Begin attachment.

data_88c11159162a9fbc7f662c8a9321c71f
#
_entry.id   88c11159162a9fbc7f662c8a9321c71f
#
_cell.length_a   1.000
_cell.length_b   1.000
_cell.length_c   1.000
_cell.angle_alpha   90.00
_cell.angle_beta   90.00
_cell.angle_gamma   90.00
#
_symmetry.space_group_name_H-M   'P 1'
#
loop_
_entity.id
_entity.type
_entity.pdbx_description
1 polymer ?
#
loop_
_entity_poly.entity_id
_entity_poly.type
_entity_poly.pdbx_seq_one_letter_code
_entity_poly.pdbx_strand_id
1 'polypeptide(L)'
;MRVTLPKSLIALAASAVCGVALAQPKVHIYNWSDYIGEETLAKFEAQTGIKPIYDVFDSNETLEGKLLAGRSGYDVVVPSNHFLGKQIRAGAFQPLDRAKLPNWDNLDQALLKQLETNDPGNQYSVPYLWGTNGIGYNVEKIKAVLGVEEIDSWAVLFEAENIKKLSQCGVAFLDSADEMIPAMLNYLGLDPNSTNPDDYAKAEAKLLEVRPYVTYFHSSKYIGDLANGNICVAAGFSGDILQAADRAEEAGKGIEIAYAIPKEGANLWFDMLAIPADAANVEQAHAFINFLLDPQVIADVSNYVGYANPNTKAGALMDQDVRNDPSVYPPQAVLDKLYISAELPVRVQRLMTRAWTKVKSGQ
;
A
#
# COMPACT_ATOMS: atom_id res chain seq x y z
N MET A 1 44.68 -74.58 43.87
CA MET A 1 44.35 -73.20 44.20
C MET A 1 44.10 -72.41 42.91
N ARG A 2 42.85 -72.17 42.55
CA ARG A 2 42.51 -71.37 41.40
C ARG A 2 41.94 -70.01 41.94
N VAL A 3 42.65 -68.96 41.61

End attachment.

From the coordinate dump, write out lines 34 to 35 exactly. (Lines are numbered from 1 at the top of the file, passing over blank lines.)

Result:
N ARG A 2 42.85 -72.17 42.55
CA ARG A 2 42.51 -71.37 41.40